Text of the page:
Attempted Poisoning of Monroe Middle School Teacher
Thursday, April 12th 2001, 12:00 am
By: News On 6
Two 13 year-old boys are still in custody on suspicion of trying to poison a teacher. KOTV's Sean Mossman talked to one of the boyâ€™s mothers Thursday.
The copper compound was sitting out on a science teacher's desk. That's when witnesses say two boys poured it into the teachers coffee cup. One of those boys mother says her son did do it, but it was an accident. She says her son was pretending to pour the chemical when another boy pushed his arm and made the chemical spill. The teacher was warned before he could drink the poison, but the boys are in jail facing possible charges.
One mother, Lisa McGoy, says her son is willing to take responsibility, but that the school should as well, and the NAACP agrees. "Because they had left a poison on the desks and the students got a hold of it, thinking it was just blue stuff. That blue stuff was poison." NAACP education chairperson Joyce Rogers says, "This is a 13 year old child, that if that poison wouldn't have been there would be home today." The boys were suspended immediately and will not be allowed back into Monroe until January.
As for those criminal charges, both boys will appear in Tulsa County District Court on Monday, but once again they are still being held on $50,000 bond apiece.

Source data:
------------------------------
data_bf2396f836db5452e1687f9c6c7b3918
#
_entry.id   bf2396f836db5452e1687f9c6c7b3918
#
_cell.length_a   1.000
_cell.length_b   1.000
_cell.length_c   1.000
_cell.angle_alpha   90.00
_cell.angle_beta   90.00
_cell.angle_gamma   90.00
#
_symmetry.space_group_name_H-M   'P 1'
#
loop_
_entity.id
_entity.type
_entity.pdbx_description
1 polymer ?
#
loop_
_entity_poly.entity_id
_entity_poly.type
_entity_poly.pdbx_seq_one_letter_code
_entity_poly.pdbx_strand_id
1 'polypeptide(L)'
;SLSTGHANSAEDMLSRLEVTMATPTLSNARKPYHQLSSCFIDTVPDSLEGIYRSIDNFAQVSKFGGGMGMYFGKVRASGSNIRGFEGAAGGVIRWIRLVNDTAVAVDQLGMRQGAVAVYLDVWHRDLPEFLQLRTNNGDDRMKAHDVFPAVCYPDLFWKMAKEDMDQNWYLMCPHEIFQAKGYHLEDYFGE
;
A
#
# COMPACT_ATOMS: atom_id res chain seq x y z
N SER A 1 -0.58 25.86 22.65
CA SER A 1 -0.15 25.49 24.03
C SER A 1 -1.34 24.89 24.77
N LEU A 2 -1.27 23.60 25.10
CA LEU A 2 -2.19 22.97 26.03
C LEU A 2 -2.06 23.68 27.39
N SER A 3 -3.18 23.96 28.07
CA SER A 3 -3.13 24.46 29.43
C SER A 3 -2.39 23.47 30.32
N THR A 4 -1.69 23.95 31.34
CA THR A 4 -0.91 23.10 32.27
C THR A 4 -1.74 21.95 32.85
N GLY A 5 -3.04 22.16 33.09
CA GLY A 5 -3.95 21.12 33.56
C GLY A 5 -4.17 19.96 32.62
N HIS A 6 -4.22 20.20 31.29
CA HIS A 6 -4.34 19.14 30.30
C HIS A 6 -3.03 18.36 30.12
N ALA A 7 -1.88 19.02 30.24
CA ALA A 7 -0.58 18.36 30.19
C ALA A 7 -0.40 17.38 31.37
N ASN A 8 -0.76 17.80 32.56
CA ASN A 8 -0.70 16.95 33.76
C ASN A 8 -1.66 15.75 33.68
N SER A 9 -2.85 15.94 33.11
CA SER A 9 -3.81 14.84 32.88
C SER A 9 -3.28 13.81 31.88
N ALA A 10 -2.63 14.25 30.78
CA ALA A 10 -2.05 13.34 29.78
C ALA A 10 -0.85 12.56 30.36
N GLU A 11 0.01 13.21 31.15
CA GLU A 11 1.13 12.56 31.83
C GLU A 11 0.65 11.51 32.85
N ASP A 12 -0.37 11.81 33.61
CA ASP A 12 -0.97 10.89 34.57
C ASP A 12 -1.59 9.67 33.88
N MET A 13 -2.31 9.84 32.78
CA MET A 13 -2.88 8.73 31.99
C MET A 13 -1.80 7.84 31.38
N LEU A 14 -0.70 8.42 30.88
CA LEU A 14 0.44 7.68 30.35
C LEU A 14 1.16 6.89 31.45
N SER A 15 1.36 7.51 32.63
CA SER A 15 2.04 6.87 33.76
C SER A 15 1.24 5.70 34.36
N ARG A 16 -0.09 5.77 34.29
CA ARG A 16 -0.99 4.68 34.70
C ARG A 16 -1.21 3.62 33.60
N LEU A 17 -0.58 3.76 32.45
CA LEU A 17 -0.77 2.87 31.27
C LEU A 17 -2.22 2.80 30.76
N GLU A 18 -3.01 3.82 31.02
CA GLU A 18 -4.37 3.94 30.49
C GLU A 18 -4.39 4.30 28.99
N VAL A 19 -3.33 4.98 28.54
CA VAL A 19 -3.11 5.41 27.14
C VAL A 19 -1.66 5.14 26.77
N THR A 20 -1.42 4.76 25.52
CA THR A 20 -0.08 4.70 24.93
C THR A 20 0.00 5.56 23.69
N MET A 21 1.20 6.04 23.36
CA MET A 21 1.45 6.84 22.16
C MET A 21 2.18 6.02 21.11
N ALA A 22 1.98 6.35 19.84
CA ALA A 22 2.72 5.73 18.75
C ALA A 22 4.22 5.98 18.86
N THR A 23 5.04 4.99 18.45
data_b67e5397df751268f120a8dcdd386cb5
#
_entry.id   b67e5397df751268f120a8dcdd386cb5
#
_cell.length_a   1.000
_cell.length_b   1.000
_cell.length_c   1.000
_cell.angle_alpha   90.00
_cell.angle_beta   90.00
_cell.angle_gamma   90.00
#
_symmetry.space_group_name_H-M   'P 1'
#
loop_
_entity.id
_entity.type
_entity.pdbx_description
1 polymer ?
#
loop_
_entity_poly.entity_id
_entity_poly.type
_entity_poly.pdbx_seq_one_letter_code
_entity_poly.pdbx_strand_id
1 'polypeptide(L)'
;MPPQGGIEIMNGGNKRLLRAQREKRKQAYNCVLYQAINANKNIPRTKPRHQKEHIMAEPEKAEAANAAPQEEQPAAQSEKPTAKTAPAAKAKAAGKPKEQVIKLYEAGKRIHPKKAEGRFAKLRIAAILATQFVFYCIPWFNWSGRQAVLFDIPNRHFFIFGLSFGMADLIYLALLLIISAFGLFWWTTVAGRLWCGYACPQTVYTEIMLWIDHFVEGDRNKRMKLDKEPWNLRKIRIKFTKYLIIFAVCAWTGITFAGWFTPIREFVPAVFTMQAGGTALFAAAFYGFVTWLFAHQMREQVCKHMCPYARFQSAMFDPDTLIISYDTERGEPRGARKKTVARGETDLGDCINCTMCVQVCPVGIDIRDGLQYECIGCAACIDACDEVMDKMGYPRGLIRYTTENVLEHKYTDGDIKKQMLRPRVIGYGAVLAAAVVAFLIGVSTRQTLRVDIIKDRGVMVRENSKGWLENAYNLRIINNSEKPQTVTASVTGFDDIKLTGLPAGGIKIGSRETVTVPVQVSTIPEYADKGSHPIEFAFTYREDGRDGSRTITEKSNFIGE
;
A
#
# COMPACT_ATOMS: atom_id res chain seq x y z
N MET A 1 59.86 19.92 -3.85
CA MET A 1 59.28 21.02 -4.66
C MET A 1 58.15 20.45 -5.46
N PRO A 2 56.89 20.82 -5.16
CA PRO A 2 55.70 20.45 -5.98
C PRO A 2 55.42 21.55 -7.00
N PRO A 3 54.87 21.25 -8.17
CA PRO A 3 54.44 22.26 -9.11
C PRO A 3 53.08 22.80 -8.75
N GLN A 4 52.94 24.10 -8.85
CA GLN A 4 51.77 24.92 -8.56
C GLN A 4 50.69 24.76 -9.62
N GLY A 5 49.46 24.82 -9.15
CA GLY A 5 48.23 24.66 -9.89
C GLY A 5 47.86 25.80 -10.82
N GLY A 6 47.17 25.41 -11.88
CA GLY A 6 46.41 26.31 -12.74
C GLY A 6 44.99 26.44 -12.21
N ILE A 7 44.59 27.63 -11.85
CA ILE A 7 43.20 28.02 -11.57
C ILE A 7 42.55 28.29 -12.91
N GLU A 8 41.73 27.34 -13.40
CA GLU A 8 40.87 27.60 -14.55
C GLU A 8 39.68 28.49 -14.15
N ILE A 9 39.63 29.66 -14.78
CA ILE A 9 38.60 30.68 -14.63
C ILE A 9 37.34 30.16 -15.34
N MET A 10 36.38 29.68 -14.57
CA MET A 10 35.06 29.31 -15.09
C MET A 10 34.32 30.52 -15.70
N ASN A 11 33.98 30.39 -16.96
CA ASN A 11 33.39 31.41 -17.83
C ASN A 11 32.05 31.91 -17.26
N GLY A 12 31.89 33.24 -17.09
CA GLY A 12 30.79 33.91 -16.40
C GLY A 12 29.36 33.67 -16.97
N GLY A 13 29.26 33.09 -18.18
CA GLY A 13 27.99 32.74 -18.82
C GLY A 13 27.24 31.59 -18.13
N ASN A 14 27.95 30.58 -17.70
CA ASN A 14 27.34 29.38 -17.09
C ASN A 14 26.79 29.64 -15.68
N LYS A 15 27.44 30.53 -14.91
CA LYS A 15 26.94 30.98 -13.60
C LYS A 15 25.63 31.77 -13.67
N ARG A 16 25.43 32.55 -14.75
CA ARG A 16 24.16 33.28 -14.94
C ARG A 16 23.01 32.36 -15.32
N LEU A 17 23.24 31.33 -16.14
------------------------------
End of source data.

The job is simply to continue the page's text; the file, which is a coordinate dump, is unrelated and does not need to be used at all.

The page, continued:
In a related matter, the Tulsa Classroom Teachers Association responded Thursday to the incident at Monroe Middle School. The group objects to some of the language being used to describe what happened. KOTV's Education Reporter Glenda Silvey talked with the TCTA. TCTA's concern boils down to this, the use of the word "prank" in connection with what they say may have been an attempt to poison a teacher.
Monroe Principal Deborah Traylor and the teacher involved, Rodney Flud, both stated they believe the students were involved in a prank and didn't intend to harm Flud. TCTA says while no one knows for certain yet what the boys intended, a school safety issue is involved. Representatives met with a Tulsa Public Schools administrator Thursday morning to express their concerns.
TCTA president Sue Woodward says, "We just don't think that the attempted poisoning of a teacher is a prank or joke of any kind, and we also don't want that message to go to students, that it can be considered a joke or prank. There isn't an adult or teacher who would ever do or commit that kind of thing and have it be considered a joke or prank from an adult, and I don't think we want to pass that on to our teachers."
Woodward says TCTA believes the district's disciplinary action toward the students was appropriate, and handled well. She says the union plans to talk with Mr. Flud but has no plans at this time to pursue the matter further.